Whether you use AWS across your organisation or for personal projects, it is useful to set up multiple accounts on AWS to separate your staging/test and production environments.
Separating your development and production accounts allows you to experiment in a real cloud environment without negatively impacting your production environment. It also stops staging and development environments from consuming service limit capacity for your production resources.
The naive way of doing this involves constantly logging out and back in each time you want to change accounts or setting up multiple chrome profiles that save your credentials for each account.
A better way is to leverage assumed roles via IAM permissions and Organisation Units.
Under your root AWS account, create an organisational unit. You can access the Organizations page by clicking on your account dropdown in the top right-hand corner of the web console.
Once in the Organization view, create your desired organisation units. Below I've created Production, Staging and Playground accounts. Production and Staging are generally fine for most companies. I use "Playground" as a place to try new AWS products in an environment I know I can safely nuke anything at any time.
Note: All the accounts we are about to create all get billed in your root account.
Once we have created these organizsational units, we are going to need to add user accounts to them. Under Accounts, we are going to create some new accounts
The AWS account name I generally name after the organisational unit to keep things clear. The email I will usually do something like michael+<environment>@domain.com.
Leave the IAM role name as the default *OrganizationAccountAccessRole *(this is important).
Note: AWS requires unique emails, so adding the “+pod” etc will satisfy that requirement while still delivering emails to your primary domain.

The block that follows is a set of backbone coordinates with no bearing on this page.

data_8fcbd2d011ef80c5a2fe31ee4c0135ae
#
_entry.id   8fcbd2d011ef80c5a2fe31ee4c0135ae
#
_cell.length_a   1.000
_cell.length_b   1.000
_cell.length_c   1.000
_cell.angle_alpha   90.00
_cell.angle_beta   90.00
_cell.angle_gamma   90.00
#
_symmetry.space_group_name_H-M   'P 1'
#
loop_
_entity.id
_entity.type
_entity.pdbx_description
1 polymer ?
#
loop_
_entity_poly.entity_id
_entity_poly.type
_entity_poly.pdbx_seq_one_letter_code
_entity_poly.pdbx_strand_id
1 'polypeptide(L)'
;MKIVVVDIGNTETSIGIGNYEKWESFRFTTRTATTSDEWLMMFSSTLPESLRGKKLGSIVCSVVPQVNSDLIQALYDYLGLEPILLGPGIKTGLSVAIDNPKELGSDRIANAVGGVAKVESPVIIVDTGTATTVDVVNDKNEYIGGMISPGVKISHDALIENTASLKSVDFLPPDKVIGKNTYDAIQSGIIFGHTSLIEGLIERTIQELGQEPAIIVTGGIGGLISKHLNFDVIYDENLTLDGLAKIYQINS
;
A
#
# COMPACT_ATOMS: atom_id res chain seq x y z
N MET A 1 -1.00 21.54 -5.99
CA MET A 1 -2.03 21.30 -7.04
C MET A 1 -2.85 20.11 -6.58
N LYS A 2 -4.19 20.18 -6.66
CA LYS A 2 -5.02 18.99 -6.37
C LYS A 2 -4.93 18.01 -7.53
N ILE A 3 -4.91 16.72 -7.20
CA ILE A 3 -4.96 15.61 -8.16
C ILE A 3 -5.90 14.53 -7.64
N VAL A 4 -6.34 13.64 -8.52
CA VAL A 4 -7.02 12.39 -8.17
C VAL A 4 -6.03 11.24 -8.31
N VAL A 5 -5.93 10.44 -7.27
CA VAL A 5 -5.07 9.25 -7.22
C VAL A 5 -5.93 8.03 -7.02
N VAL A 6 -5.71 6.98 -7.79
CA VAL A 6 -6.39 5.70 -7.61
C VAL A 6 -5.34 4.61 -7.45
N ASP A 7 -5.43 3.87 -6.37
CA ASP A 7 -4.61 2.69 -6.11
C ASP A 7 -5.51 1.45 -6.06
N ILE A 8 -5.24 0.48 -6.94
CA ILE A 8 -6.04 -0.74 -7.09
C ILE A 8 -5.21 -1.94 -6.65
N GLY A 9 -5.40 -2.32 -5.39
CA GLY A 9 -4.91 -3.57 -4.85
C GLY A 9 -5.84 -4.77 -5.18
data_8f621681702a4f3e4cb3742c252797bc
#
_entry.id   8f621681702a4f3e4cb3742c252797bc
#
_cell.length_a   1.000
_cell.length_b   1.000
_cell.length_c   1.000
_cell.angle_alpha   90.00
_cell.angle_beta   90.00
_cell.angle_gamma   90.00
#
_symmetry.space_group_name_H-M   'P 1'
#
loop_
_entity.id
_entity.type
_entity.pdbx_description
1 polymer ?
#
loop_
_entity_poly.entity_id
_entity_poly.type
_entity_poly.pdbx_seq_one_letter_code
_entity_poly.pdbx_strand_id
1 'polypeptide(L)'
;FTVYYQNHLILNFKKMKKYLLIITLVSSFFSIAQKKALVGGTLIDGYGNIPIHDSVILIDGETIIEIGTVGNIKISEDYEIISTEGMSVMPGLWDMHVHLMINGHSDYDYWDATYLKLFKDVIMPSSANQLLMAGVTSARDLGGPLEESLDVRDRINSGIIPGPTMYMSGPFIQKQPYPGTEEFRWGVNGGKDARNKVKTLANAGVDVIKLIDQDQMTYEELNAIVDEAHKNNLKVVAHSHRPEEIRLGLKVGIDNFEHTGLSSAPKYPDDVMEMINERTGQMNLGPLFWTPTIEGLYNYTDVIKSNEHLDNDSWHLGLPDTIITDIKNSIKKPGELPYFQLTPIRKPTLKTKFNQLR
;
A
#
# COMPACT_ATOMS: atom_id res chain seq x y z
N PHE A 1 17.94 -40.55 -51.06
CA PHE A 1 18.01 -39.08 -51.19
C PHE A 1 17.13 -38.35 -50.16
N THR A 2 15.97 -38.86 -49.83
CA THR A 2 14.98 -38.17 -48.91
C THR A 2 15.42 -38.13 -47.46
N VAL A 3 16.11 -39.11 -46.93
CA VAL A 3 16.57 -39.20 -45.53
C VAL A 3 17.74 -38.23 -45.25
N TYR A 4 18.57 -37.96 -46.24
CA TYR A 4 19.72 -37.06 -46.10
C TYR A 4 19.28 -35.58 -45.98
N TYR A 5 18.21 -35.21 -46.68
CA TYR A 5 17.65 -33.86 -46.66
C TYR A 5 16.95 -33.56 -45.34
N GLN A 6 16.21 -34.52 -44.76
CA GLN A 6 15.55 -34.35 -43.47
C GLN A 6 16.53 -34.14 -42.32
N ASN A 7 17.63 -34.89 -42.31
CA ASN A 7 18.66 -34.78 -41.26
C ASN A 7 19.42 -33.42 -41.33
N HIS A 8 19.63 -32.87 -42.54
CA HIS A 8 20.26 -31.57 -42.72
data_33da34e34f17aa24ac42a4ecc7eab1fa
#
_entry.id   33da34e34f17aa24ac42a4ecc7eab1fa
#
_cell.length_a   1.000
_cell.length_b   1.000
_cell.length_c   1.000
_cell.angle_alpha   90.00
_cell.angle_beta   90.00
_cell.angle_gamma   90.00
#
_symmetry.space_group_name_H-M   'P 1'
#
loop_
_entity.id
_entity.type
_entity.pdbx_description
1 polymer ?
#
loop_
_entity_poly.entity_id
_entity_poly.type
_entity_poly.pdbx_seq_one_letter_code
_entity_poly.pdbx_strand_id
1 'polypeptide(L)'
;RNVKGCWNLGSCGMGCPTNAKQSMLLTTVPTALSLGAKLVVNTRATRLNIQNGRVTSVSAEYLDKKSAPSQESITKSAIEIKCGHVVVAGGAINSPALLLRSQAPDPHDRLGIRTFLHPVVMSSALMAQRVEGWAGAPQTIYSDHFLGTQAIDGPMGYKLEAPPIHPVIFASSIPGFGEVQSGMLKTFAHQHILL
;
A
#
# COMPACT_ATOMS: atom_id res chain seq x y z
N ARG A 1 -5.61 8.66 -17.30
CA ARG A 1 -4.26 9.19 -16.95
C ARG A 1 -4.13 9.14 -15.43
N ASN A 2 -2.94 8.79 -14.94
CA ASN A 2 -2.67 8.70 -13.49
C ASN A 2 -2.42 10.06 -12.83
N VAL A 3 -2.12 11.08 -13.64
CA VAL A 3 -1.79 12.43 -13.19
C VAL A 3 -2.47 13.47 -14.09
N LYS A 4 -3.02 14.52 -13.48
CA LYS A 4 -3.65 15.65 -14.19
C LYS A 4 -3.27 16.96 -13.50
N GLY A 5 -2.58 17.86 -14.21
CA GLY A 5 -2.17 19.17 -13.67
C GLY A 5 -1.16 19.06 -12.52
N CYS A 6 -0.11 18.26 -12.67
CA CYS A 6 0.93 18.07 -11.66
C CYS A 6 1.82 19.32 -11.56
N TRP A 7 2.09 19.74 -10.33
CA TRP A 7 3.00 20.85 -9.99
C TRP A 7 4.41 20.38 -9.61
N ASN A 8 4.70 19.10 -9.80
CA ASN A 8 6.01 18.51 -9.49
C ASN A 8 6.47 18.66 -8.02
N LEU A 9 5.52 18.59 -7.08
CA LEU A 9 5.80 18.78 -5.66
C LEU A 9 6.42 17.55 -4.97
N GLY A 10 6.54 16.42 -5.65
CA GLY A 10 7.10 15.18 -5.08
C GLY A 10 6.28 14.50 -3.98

Once you create these users, you’ll need to wait 1–5 minutes for an invitation email from AWS. You’ll then need to use the forgot password functionality to set a password for these accounts. I suggest using a password manager and making these strong.
Log in to each of these accounts and note down the Account Number of each one. You’ll need these in a later step.
Once we have the root accounts for production and staging, we need to create a user that can easily hop between these accounts. Unfortunately (and for reasons that aren’t clear to me) root accounts can not hop between other root accounts. We’ll need to create a dedicated IAM user and then give them access to all the accounts we created (root, production, staging etc).
We give this user a username and give them access to the AWS management console. It’s important that we don’t give programmatic access here — if we need programmatic access to these accounts (for deployments via CLI etc, we will use the root credentials or create new ones). This user is merely for hopping between the AWS console across your accounts.
I'll give this user administration permissions as I am the admin and want to use this user across all my accounts. If you are creating a user for someone else in your organisation you may want to change the access policies as needed.
Once you create this user you will be given a special login link. Click through to this link and then log in as this user. Once you log in you should see that the main account menu gives you access to a new option called Switch Role.
The Switch Role screen will prompt you to input the account number of the account you want to switch to. Add the account number of the Staging/Production account we created earlier.
In the Role section, we need to input the role name we created with those accounts OrganizationAccountAccessRole. Then give the account display name and a colour and hit the Switch Role button.
This will save this role on your account and redirect you to it. You can repeat this step with any other accounts you want to be able to hop between.
You’ll now be able to switch between accounts at the click of a button. Once you switch to an account you’ll clearly be able to see which account you are in.
Now as a solo developer you’ll be able to sandbox your environments, have clean accounts to play with new technologies, and not have to worry about deleting resources or experimenting and breaking production code.
At an organisation level, you will be able to create separate root accounts for various parts of your organisation and give users access to only the environments they need.